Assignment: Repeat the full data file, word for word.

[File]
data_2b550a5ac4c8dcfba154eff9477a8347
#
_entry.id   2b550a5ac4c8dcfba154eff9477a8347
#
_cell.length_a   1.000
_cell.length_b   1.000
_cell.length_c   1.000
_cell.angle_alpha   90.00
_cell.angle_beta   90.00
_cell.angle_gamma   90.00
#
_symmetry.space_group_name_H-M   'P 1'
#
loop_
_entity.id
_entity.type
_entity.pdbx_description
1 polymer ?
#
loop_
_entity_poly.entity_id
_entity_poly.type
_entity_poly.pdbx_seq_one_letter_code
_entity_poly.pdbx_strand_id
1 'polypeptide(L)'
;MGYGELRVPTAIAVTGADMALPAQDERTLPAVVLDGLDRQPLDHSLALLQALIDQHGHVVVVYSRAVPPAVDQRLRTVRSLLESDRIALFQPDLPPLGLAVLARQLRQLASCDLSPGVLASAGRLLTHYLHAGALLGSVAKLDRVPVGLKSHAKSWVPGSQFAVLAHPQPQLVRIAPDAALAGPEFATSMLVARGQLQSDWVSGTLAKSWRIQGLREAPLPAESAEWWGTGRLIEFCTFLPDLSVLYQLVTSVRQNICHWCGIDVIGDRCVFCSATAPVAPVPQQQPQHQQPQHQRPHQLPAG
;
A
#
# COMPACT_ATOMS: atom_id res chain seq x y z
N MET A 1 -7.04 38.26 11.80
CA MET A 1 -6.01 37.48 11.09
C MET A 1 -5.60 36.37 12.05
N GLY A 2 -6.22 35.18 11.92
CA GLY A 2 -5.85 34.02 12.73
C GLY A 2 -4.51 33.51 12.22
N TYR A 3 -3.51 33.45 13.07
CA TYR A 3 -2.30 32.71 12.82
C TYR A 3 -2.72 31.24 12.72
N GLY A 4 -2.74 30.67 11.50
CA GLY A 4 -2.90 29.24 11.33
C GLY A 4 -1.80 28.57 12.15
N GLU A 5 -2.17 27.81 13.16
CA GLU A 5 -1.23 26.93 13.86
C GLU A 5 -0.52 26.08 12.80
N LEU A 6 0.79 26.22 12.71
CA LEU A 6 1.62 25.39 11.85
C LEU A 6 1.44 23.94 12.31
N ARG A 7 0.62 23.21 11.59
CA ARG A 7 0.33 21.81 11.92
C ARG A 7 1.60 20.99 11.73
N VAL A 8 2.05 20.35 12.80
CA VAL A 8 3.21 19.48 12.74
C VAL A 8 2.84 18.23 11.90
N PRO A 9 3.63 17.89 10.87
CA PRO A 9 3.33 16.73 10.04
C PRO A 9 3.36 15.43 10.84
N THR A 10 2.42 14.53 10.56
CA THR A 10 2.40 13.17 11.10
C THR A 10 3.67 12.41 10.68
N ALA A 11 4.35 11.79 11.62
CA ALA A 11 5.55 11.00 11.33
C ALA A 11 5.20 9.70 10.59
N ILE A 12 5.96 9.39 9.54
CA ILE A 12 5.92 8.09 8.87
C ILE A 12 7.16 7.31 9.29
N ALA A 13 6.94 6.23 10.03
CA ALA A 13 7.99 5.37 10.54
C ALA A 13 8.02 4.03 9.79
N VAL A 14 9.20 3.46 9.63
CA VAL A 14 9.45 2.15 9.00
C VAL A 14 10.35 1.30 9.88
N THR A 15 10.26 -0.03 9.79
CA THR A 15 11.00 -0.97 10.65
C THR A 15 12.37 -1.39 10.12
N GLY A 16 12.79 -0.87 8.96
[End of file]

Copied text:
data_2b550a5ac4c8dcfba154eff9477a8347
#
_entry.id   2b550a5ac4c8dcfba154eff9477a8347
#
_cell.length_a   1.000
_cell.length_b   1.000
_cell.length_c   1.000
_cell.angle_alpha   90.00
_cell.angle_beta   90.00
_cell.angle_gamma   90.00
#
_symmetry.space_group_name_H-M   'P 1'
#
loop_
_entity.id
_entity.type
_entity.pdbx_description
1 polymer ?
#
loop_
_entity_poly.entity_id
_entity_poly.type
_entity_poly.pdbx_seq_one_letter_code
_entity_poly.pdbx_strand_id
1 'polypeptide(L)'
;MGYGELRVPTAIAVTGADMALPAQDERTLPAVVLDGLDRQPLDHSLALLQALIDQHGHVVVVYSRAVPPAVDQRLRTVRSLLESDRIALFQPDLPPLGLAVLARQLRQLASCDLSPGVLASAGRLLTHYLHAGALLGSVAKLDRVPVGLKSHAKSWVPGSQFAVLAHPQPQLVRIAPDAALAGPEFATSMLVARGQLQSDWVSGTLAKSWRIQGLREAPLPAESAEWWGTGRLIEFCTFLPDLSVLYQLVTSVRQNICHWCGIDVIGDRCVFCSATAPVAPVPQQQPQHQQPQHQRPHQLPAG
;
A
#
# COMPACT_ATOMS: atom_id res chain seq x y z
N MET A 1 -7.04 38.26 11.80
CA MET A 1 -6.01 37.48 11.09
C MET A 1 -5.60 36.37 12.05
N GLY A 2 -6.22 35.18 11.92
CA GLY A 2 -5.85 34.02 12.73
C GLY A 2 -4.51 33.51 12.22
N TYR A 3 -3.51 33.45 13.07
CA TYR A 3 -2.30 32.71 12.82
C TYR A 3 -2.72 31.24 12.72
N GLY A 4 -2.74 30.67 11.50
CA GLY A 4 -2.90 29.24 11.33
C GLY A 4 -1.80 28.57 12.15
N GLU A 5 -2.17 27.81 13.16
CA GLU A 5 -1.23 26.93 13.86
C GLU A 5 -0.52 26.08 12.80
N LEU A 6 0.79 26.22 12.71
CA LEU A 6 1.62 25.39 11.85
C LEU A 6 1.44 23.94 12.31
N ARG A 7 0.62 23.21 11.59
CA ARG A 7 0.33 21.81 11.92
C ARG A 7 1.60 20.99 11.73
N VAL A 8 2.05 20.35 12.80
CA VAL A 8 3.21 19.48 12.74
C VAL A 8 2.84 18.23 11.90
N PRO A 9 3.63 17.89 10.87
CA PRO A 9 3.33 16.73 10.04
C PRO A 9 3.36 15.43 10.84
N THR A 10 2.42 14.53 10.56
CA THR A 10 2.40 13.17 11.10
C THR A 10 3.67 12.41 10.68
N ALA A 11 4.35 11.79 11.62
CA ALA A 11 5.55 11.00 11.33
C ALA A 11 5.20 9.70 10.59
N ILE A 12 5.96 9.39 9.54
CA ILE A 12 5.92 8.09 8.87
C ILE A 12 7.16 7.31 9.29
N ALA A 13 6.94 6.23 10.03
CA ALA A 13 7.99 5.37 10.54
C ALA A 13 8.02 4.03 9.79
N VAL A 14 9.20 3.46 9.63
CA VAL A 14 9.45 2.15 9.00
C VAL A 14 10.35 1.30 9.88
N THR A 15 10.26 -0.03 9.79
CA THR A 15 11.00 -0.97 10.65
C THR A 15 12.37 -1.39 10.12
N GLY A 16 12.79 -0.87 8.96